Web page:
I have been waiting all day to write this post! We had another wonderful week writing poetry in first grade. As I watched my students this week, nearly all children made attempts to compose on the iPad.
The children who had explored line breaks and revision last week deepened their understanding of these skills. Using mentor texts in class, I showed them poems that had shape or used line breaks in an unusual fashion, like to form stair steps. Below, this child modeled her line breaks off a poem she read that formed the text of the poem into the letter V. Here, she attempts to model that as each line gets shorter in length forming a funnel down the page.
Another child modeled their writing off the stair-step mentor text. Differing slightly, as one can see in the piece below, the child attempted the steps to progress in a backwards direction. The intensity and importance of the words “it will grow” shines through as each word is provided its own line and space to communicate the message.
As we often see, kids who are innovators, like those who suggested creating poetry on the iPad, often turn into mentors for other students. I saw this take place many times throughout the week. Initially, they mentored their peers on technology management–how to copy an image, how to paste an image into the document, which apps to use and how to move the cursor to insert a line break. As the days passed, they inspired their peers to “have a go” and make attempts at writing on the iPad. A reluctant writer was moved to create this wonderful poem on Laptops and inserted the strategy attempted (repetition).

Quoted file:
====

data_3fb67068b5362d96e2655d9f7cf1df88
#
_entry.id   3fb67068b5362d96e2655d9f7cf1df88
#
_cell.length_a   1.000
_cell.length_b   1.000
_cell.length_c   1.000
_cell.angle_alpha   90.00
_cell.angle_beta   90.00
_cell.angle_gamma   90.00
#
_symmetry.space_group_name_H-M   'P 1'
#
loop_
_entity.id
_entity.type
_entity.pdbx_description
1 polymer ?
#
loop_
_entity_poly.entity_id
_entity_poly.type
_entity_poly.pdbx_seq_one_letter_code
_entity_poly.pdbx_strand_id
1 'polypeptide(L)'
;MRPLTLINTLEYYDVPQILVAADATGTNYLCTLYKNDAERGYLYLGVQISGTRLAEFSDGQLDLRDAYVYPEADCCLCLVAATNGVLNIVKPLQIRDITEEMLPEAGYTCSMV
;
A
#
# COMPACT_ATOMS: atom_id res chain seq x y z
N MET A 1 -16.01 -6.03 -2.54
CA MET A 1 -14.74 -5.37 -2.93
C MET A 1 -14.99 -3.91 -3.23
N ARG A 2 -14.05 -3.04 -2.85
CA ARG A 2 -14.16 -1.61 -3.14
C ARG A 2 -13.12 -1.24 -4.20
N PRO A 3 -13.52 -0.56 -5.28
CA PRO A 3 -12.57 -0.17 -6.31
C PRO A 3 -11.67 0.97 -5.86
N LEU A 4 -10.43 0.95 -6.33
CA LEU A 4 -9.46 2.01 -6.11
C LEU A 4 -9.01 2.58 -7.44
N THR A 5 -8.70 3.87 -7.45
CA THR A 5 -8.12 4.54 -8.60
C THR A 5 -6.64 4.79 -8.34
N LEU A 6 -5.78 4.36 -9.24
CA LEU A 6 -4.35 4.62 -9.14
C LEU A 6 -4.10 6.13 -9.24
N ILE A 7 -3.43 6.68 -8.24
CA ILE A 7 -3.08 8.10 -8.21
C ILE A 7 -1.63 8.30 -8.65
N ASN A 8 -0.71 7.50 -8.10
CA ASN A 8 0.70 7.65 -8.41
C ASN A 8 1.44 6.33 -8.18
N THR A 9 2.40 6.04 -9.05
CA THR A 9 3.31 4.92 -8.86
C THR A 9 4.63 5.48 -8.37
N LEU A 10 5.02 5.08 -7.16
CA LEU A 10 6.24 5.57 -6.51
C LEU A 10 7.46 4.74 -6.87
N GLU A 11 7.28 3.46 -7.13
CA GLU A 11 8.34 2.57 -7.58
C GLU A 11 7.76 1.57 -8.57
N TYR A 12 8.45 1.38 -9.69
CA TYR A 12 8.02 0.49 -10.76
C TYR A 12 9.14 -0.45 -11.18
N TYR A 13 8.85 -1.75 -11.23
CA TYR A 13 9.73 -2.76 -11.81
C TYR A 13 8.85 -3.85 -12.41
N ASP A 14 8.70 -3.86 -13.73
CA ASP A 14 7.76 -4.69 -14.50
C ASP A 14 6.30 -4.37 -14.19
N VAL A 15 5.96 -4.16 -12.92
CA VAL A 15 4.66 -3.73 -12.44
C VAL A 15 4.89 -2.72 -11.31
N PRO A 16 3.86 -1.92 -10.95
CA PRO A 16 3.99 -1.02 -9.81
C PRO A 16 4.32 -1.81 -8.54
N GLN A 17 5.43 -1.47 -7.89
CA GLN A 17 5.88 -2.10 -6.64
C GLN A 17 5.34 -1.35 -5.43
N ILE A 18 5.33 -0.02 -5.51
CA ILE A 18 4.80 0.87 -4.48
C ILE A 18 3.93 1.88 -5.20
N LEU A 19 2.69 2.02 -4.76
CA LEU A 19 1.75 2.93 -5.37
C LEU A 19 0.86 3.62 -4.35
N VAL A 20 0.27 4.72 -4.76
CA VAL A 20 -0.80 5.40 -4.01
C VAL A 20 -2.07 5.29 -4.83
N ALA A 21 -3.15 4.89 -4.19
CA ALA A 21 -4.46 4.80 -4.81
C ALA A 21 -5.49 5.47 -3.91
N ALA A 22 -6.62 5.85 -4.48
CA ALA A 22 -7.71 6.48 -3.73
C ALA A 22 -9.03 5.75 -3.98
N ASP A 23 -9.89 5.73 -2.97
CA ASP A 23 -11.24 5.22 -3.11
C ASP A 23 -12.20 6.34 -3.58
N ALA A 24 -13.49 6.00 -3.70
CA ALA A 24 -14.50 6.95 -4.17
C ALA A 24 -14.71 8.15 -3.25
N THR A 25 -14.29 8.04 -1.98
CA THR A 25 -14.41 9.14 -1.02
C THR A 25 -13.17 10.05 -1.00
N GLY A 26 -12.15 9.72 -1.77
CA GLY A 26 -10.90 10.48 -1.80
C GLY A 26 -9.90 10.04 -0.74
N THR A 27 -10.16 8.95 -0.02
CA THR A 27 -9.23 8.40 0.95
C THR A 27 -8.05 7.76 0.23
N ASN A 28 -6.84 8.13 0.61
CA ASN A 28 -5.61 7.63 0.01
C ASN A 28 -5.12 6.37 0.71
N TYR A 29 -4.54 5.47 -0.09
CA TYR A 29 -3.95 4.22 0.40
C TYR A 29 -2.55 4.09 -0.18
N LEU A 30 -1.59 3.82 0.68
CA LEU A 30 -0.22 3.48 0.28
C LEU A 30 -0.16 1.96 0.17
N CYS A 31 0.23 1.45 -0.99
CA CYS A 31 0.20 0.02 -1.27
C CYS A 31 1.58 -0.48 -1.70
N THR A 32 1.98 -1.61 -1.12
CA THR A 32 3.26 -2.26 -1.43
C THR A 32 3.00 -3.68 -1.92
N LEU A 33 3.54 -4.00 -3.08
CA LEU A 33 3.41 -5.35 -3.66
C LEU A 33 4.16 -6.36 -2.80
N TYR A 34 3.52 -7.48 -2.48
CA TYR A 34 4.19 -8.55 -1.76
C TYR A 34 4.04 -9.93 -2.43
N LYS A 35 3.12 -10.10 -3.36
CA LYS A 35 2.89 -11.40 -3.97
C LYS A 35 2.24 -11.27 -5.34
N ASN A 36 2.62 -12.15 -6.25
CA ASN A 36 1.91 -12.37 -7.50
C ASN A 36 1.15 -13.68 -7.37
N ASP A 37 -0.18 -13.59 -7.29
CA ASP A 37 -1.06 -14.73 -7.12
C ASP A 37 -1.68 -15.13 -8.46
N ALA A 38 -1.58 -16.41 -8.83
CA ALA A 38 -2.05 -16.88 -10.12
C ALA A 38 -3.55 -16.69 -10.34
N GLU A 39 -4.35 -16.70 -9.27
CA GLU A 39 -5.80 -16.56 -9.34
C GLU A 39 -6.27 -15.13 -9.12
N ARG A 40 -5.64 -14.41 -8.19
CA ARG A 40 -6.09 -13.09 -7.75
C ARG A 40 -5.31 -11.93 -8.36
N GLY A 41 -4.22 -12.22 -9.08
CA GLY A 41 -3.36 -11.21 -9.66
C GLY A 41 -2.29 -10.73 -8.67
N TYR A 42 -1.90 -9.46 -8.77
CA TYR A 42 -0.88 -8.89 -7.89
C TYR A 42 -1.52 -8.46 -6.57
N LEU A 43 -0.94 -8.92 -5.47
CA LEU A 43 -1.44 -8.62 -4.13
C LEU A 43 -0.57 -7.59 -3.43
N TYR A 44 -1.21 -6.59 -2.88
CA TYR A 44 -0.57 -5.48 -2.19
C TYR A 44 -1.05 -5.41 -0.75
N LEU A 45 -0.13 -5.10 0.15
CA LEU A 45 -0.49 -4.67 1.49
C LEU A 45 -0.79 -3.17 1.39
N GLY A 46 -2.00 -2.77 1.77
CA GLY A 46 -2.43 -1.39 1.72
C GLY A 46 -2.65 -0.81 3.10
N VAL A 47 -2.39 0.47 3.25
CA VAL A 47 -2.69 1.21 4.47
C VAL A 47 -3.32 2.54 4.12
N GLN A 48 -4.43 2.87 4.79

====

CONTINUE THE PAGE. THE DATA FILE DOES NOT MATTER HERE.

As more and more students created poems on the iPad, the role of the student mentors shifted to that of revision partners. My students asked these early innovators for advice on where to split their lines, suggestions for powerful words and modes for formatting their writing to communicate a message. Recognizing the powerful impact that reciprocal teaching can have on learning and long-term retention of information, I was thrilled to see my students engaging in such a manner!
This week I introduced inference and shared how poets oftentimes make their readers infer what they want them to know. We looked at Eloise Greenfield’s poems Things and Rope Rhyme as mentors. Most students understood the strategy and attempted it in their writing as seen below.
My students created their poems in several different formats. I had not suggested, “If you want to write a poem on your iPad, do it in Pages.” Therefore, as students began to write, they chose a format that met their needs as a learner and writer. My kids chose to use Pages, eBook Magic, StoryKit, Keynote, and Notes to create their text. Similarly, they also varied in the tools they chose for illustrating, however, most used Drawing Pad or Doodle Buddy.
I believe that by providing them choice in their mode for creation, students were able to personalize their learning experience. They used a format they were comfortable with. They had authority over the outcome of the project. Their design aesthetic and sense of style was present throughout the piece and this enhanced their ownership of the poem. As they viewed different products when we shared, they were also introduced to new formats and were provided additional ideas for their next writing attempts.
I also felt that these poems synthesized our learning across the school day. We’ve investigated poetry in both reading and writing workshop. We’ve studied artistic techniques designing classroom murals and inquiry projects. We’ve identified our audience and layered our technology skills across the year. NOW we see it all come together. These poems–the art, the word choice, the format and the voice–provide a special window into each child as a learner. They give a peek at their personality, their interests and their dreams. These poems share who we are and hint of where we are going. My students are truly learning to use poetry to communicate their message.
I’m not sure if this child’s intent was to represent our classroom community, but on a Friday afternoon, I like to think of that as a possibility.
We do live in small world. It’s very important. And I think my students are showing with their poetry just how important that world can be.